art fair

With convenient ways to buy and sell art online, small town art fairs are seeing a decline in public and vendor attendance, including Marine on St. Croix.


The continuation of the Art Fair in Marine on St. Croix was brought to the table at the Dec. 12 City Council meeting after the Relief Association voted to continue the fundraiser for another year. A list of challenges making it difficult to keep the event thriving were discussed along with possible outcomes after the 47th event 2020.

“The Art Fair has been a community event in Marine on St. Croix for 40 some years, but the last five years have seen a decrease in public attendance and vendors including the amount of money we’re making and we believe there are several reasons for this,” said council member Bill Miller.

Some of those reasons are causing a decline in vendor run events nationwide. Because of online platforms that allow people to buy and sell products quickly and conveniently, attendance to events like art fairs are down.

“We’ve talked with a lot of the small towns that have always held art fairs and they’re all experiencing the same thing,” said clerk/treasurer, Lynette Peterson. “The younger people have Facebook pages, they do Etsy, and if they are going to an art fair, they’re going to The Uptown. They’re not coming to Marine. So, that’s our issue… It’s about finding people that do this and are willing to come to these small towns, and they just aren’t there anymore because of the other options.”

Councilmember Charlie Anderson also confirmed the issue of online alternatives for artists indicating that the money made in art shows may not be enough for local vendors to attend.

“It’s important to note that this is not something that is just exclusive to Marine,” he said. “A lot of artists are choosing to find alternative ways of business. Really, to take a summer off and travel around the Midwest just to do art shows is not really a great way to make money.”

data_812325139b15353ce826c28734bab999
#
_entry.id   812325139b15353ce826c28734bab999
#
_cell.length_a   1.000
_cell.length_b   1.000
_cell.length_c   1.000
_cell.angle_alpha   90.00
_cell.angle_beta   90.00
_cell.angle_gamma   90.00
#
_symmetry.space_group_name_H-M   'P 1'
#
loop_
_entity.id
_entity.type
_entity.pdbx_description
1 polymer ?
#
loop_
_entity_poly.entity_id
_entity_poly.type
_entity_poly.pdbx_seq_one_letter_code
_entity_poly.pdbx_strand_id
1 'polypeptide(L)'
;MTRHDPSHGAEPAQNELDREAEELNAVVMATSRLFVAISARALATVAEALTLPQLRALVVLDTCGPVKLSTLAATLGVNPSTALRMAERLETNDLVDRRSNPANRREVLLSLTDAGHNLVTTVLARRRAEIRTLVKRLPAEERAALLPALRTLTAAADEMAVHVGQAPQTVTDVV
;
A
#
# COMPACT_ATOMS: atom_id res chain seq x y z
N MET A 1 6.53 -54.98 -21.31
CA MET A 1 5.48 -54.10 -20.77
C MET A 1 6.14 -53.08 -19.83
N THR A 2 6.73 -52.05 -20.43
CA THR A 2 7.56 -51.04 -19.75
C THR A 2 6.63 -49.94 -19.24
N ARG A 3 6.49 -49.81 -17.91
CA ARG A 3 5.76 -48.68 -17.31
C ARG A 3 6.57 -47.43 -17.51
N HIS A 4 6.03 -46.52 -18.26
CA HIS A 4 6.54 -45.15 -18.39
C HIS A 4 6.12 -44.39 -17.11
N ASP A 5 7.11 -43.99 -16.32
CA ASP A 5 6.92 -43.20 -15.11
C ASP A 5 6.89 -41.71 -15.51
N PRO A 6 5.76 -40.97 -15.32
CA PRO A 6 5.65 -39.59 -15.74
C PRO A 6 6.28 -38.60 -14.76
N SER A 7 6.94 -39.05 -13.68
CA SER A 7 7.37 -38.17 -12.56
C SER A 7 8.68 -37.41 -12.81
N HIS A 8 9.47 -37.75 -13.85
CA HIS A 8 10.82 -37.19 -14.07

The Marine on St. Croix art fair made just over $8000 dollars in 2019 according to the city council with proceeds benefitting the Marine on St. Croix Fire and Rescue Department. If vendor and public participation were to continue in decline, that number could decrease in 2020. In comparing potential ideas for the Marine Art Fair, Miller reported speaking with the Greater Stillwater Chamber that organizes the Rivertown Fall Art Festival.

“If you look at what they’ve got for their art fair, it’s an art fair in some respect, but it’s more of a business showcase,” he said. “When you walk around, you see a lot of charitable organizations and a lot of the other businesses were there to showcase themselves and generate business. It’s more of a chamber event in a way…They’ve actually mutated it to keep drawing people downtown, but it’s more for the businesses...I think that was a major shift for them.” 

No definite action was taken regarding the Art Fair at the city council meeting, but the discussion is set to continue about new ideas for the event, and alternative ways to generate revenue for the community. “”We have plenty of artists in this town,” Anderson said. “Perhaps we can refocus this on more of a local flavor. We’ll see, but I think we’re on the right track.”

Other Business:

The board received official proposals from two companies for the proposed cell tower Dec. 4. Anderson reported that they would be compiling the information from both proposals and creating a “comprehensive packet” that will be presented by the Communication Infrastructure Committee, along with a recommendation, at the January council meeting. The proposal could then be assigned to the Planning Commission for further study.

The board discussed the new Govoffice website proposal. The design that the board is looking at still comes in “at about $1200 dollars under” what the board allocated for budget. No definite timeline was given as to when the new site would go live.

Ideas for updating the City logo were discussed by the board. Miller reported speaking with Chris Opsahl of Studio2 Design in St. Paul who would charge a flat fee of  $1200 dollars for the logo with roughly a month to complete, according to Miller. The board discussed previous design ideas including a “cleaned up City Hall,” and, “something visually that represents the river, and perhaps the history of the logging forest.” Miller also stated the intention to put the logo online to get feedback from the community.

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